In such an approach Antonioni fulfils his own dictum: “in my opinion, every filmmaker has to try (as all of the great filmmakers have done) to reinvent the cinematic discourse in his own way.” Sometimes this will require virtuoso camera movements, evident in the penultimate shot in The Passenger where a camera passes through the bars of a window, out into a courtyard and slowly turns round and looks back into the window from whence the camera came. Sometimes it will be in the original use of colour, as we see in the grey fruit in The Red Desert, in the garishly oversized billboards in Zabriskie Point. It can also be through the rejection of narrative norms: the apparently central character who goes missing from L’avventura becomes increasingly ignored as the film goes on; her disappearance finally less a mystery to be unravelled than an opportunity to inquire into the feelings of the characters that are ostensibly looking for her. Antonioni is great chiefly because he is a thinker in images, someone who requires cinema to find a form to explore various emotional, psychological and even philosophical problems. As he says, “technique is not something that can be applied from outside by just anybody. Practically speaking, technical problems don’t exist. If style is there, it permeates technique. If style is missing the problem disappears.”

There has to be a deeper problem than the technical, or for that matter the readily narrational, that motivates the film. Though Antonioni is clearly an innovator, what theorist David Bordwell would call “a strong precursor”, this need to create the new comes out of one of Antonioni’s most famous comments. “Man is quick to rid himself of his technological and scientific mistakes and misconceptions. Indeed, science has never been more humble and less dogmatic than it is today.” He then adds, “Whereas our moral attitudes are governed by an absolute sense of stultification. In recent years, we have examined those moral attitudes very carefully, we have dissected them and analyzed them to the point of exhaustion. We have been capable of all this, but we have not been capable of finding new ones.” It is not Antonioni’s purpose to create new ones as such, but central to great art is the capacity to create, however temporarily, a new ethos, a new way of looking at, and behaving in, the world.

When Antonioni says “I don’t believe what an authors say about his own work would help to make sense of his work”, he exaggerates his point but it is an important one to make. The meaning lies within the work, the most meaningful way an artist can make a point at all. But is there not still a point within it, and can it be extracted partly through the strength of the acceptance or rejection the films demand? When he says he has a problem with many political films he does so because he thinks they are too defined by their “moments of strength”, by the heroic actions, where Antonioni’s films we might insist are based on moments of weakness, or what he calls “transitional moments” – “the most authentic part of human experience”. From The Story of a Love Affair to Beyond the Clouds, Antonioni’s point and purpose, which is not at all the same as saying he has a message, has been to explore and expand these moments of weakness, to find within them the subtle, often indecisive possibilities within human behaviour, rather than working from its narrow, purposeful range. He wants to find a complex ethos.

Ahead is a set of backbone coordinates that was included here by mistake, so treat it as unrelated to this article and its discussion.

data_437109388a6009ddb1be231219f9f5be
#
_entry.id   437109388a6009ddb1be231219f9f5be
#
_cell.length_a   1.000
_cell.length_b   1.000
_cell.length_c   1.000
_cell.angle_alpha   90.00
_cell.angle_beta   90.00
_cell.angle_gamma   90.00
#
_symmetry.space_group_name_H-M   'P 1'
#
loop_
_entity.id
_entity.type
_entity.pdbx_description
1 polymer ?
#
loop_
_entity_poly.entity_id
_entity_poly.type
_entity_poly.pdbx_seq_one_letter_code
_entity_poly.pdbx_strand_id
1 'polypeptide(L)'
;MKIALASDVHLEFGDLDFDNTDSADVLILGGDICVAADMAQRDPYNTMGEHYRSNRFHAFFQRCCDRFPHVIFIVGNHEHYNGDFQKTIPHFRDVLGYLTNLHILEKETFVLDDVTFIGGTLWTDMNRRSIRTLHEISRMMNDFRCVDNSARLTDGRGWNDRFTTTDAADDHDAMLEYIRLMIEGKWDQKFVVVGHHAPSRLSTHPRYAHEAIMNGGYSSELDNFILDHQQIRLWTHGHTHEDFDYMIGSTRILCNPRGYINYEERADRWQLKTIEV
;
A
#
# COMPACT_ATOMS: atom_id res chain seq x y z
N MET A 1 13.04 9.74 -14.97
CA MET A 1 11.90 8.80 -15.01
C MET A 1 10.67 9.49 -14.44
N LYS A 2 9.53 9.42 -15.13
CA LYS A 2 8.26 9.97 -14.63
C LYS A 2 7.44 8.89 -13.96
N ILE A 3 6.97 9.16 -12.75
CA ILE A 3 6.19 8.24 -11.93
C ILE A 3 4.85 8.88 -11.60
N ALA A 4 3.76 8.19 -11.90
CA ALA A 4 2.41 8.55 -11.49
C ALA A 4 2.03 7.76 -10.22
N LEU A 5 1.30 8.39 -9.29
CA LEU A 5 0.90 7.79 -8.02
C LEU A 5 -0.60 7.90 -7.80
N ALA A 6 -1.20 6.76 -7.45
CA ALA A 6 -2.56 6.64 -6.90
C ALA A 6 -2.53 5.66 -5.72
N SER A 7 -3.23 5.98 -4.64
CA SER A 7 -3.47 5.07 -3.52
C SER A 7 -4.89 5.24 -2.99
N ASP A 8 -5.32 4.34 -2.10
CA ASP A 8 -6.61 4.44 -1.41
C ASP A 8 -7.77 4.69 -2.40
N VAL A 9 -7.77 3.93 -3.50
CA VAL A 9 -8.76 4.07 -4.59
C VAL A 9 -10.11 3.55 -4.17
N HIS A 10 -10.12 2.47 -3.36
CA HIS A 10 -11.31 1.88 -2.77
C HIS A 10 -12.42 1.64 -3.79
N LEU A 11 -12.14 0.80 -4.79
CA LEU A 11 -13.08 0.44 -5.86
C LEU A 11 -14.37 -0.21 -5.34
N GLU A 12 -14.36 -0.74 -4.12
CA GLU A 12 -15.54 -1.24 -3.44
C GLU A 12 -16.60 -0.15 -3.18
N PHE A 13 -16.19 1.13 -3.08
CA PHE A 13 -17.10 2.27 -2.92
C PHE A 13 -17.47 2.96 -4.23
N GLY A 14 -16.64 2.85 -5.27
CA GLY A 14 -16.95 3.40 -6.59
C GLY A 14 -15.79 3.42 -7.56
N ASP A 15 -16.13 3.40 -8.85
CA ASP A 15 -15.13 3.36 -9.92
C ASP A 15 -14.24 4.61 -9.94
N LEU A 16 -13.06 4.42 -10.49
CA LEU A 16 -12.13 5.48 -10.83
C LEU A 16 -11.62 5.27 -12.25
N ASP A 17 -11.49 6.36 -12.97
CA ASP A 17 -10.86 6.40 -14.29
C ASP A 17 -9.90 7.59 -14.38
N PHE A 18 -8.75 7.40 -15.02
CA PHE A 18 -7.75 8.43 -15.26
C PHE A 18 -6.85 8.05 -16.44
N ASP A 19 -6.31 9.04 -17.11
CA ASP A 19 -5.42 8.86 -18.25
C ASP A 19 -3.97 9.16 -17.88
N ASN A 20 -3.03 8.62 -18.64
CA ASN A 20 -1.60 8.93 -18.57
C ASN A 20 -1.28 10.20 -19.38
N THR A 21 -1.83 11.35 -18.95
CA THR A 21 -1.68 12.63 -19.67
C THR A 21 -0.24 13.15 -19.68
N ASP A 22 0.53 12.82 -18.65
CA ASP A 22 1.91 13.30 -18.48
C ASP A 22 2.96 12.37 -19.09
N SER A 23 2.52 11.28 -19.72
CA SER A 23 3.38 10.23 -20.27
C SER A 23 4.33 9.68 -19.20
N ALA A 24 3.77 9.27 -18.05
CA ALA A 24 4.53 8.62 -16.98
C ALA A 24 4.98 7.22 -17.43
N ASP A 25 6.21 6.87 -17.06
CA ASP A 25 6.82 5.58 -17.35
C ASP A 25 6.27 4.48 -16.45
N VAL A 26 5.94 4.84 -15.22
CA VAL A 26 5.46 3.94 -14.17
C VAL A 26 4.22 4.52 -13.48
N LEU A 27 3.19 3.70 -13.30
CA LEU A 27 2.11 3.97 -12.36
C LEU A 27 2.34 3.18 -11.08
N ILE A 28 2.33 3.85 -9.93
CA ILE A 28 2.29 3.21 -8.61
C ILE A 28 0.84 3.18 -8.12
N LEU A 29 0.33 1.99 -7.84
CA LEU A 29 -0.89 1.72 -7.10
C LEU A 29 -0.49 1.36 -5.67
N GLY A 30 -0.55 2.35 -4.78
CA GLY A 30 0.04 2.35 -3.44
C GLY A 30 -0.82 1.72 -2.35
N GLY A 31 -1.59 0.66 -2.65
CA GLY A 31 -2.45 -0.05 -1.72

From this perspective Antonioni’s films are much more adventurous than many an action film; they attend to the adventurousness of thought and feeling rather than action, and herein lies both their youthfulness and their optimism. It is not a narrow optimism of narrative event, of hopeful resolutions and happy endings, but instead of creating complex feelings instead of overly simplifying the old ones. As for the youthfulness, what can me more renewable than creating fresh images, new ways of thinking through the form? As Godard once said in relation to his own work: “Among certain people, I’m sometimes considered the father of European cinema. I don’t understand that, since I consider myself much younger, especially with Americans…even if it’s a young boy in America making his first film, I consider him to be a father or a mother, and I try to revolt against him. I’m older than he is, but my cinema is younger just because there are no rules…I have a feeling rules have to be discovered.” In this sense, Bunuel, Bergman and Antonioni were great directors of youth, no matter the fact of their advancing years when they become internationally significant filmmakers. And strangely central to this youthfulness is those transitional moments of weakness that makes Antonioni’s cinema distinctively his own, whilst also allowing him to function undeniably as a strong precursor. Aptly, his influence on the new generation is manifold: Lucrecia Martel, Lisandro Alonso, Carlos Reygadas, Bruno Dumont, Kelly Reichardt, Jose Luis Guerin, Apichatpong Weerasethakul and numerous others have all picked up on the possibilities in the transitional moments over those of dramatic expectations. Antonioni’s youthfulness is still evident, even if the filmmaker himself, of course, passed away several years ago.

 

©Tony McKibbin